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5 June 2024

Document management and AI: a perfect match?

Dr. Nikola Milanovic Chief Technology Officer

Dr. Nikola Milanovic

Chief Technology Officer (OPTIMAL SYSTEMS)

Modern artificial intelligence (and/or machine learning) thrives on data. Larger and better training sets lead to larger models with more parameters providing better services. Traditional document management systems (DMS) in turn store decades worth of business data, very often enriched with structured metadata. This is a dream come true for every data scientist on the planet! However, these two worlds have largely ignored each other until now.

How does AI become “intelligent”?

How does AI become “intelligent”, where does “intelligence” in “artificial intelligence” come from? Modern AI learns in much the same way children do: through supervised repetition, trial and error. Regardless of the model class, size or type, the learning process is pretty much the same and straightforward. In a very simplified form, it runs like this: The untrained model is first presented with a training set. Different forms of training sets exist. For brevity, let us assume supervised learning here, where the training set represents an input with an associated known output (result). There are also unsupervised learning methods, where the model learns “directly” from data. For example, if the model needs to learn to recognize apples and pears, it will be presented with several apples and will be told that those are apples. Then it will be presented with several pears and told that those are pears. In a typical DMS scenario, apples and pears would be document types, such as contracts or invoices. After that, the model will be presented with a validation set, which is used to track training progress. This set contains the same classes of input, that is, apples and pears. This input, however, has not been presented to the model before during the training; it is unknown, and the model sees it for the first time. It is expected that the model will now recognize any apple and any pear. This process is performed in several iterations by adjusting model variables (hyperparameters). The trick is: the more expressive (representative) the training set is, the more capable the model will become to distinguish apples and pears.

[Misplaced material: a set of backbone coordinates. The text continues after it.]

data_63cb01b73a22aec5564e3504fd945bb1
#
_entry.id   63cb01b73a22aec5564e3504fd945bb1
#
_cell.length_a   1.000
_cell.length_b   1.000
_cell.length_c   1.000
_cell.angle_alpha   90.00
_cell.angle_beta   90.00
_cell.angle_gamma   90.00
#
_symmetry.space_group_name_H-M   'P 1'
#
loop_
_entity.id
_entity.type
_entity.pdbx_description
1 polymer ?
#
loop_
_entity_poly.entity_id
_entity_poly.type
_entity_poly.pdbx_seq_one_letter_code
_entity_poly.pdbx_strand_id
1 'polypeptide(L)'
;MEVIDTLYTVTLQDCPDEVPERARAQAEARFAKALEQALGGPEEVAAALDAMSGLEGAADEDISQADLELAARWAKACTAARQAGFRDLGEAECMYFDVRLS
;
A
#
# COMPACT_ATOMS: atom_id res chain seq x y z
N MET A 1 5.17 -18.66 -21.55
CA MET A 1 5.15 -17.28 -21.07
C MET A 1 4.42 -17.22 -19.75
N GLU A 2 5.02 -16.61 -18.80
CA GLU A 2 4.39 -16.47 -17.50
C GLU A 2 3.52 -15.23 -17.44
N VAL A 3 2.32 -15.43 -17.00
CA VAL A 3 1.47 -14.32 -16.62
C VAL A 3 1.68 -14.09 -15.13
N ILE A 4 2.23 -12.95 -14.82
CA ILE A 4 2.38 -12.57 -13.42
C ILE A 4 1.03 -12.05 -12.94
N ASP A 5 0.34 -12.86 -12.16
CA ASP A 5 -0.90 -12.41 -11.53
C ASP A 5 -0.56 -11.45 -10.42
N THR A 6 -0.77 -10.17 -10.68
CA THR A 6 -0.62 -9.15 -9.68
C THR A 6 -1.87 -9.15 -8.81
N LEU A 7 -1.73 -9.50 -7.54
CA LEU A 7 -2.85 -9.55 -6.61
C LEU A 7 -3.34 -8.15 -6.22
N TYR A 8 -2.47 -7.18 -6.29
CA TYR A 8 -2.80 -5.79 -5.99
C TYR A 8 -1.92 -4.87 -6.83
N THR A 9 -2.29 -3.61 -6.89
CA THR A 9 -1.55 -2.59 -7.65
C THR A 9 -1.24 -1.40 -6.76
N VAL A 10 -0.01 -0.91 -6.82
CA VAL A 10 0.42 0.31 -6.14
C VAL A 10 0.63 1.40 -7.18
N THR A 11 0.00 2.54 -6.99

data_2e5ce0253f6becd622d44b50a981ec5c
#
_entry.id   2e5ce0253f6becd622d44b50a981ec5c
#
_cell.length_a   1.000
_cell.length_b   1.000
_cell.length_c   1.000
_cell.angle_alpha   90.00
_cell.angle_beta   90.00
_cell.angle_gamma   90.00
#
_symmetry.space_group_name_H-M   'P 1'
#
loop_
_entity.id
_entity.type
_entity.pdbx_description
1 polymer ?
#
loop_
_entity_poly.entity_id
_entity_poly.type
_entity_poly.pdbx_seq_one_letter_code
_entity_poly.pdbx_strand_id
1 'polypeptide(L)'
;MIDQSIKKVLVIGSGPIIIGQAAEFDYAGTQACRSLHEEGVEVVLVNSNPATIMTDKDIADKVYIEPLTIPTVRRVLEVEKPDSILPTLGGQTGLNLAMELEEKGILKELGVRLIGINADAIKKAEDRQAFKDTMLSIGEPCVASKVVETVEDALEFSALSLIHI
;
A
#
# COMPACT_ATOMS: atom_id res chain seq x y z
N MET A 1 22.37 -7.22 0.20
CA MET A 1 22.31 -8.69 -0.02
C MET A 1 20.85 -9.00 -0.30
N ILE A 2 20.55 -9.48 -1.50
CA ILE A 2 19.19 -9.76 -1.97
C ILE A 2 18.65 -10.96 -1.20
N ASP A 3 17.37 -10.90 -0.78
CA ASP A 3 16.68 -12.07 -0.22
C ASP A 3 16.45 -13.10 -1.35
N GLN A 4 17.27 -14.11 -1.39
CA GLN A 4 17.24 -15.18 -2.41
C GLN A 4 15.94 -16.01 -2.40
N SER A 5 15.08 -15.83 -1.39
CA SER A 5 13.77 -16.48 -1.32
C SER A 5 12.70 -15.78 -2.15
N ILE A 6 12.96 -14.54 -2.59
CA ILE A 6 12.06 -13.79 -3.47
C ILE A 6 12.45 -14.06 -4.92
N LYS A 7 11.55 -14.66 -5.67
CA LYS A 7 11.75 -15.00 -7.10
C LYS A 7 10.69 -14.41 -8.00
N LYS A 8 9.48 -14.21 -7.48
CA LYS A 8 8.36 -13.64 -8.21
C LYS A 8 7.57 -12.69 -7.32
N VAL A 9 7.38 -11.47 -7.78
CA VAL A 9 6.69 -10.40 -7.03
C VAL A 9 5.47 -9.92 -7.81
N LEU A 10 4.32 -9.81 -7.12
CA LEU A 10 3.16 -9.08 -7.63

A popular alternative here would be to take an existing general-purpose model and then tune it to the problem at hand. Either by retraining it, or by extending it slightly and then training it so that it can solve a new problem (transfer learning).

So, to train a model in an optimal manner to accurately identify apples and pears, regardless of whether you use supervised, unsupervised, transfer learning or some other method, it is necessary to obtain both training and validation sets of high quality which cover not only standard examples but also edge cases. And in many cases a training set needs to be “annotated”, i.e., it is necessary to tell the model formally when it is being trained on apples and when on pears.

The holy grail of today’s data science is how and where to obtain the minimum required data sets for training and validation, which will give an adequate amount of accuracy to the model.

What does a document management system do?

A document management system (DMS) is, simply put, a centralized storage facility for all electronic documents in a company. Documents are stored in logical structures (folders, registers), thus being electronically “filed”. They are also typed (given a class) and contain metadata (attributes). Instead of searching and retrieving documents in many different applications, users can query DMS quickly and run searches based on document content (full text), document type, and metadata, or all of those combined. On top of this search and retrieve functionality, a DMS will typically implement workflows, which enables enactment of business processes based on stored documents. Typical examples include invoice processing, HR management or contract management, and many more.

A tablet, laptop, and smartphone display synchronized document management software showing lists and details of documents on their screens.
DMS enaio® on mobile devices

DMS as a fuel for AI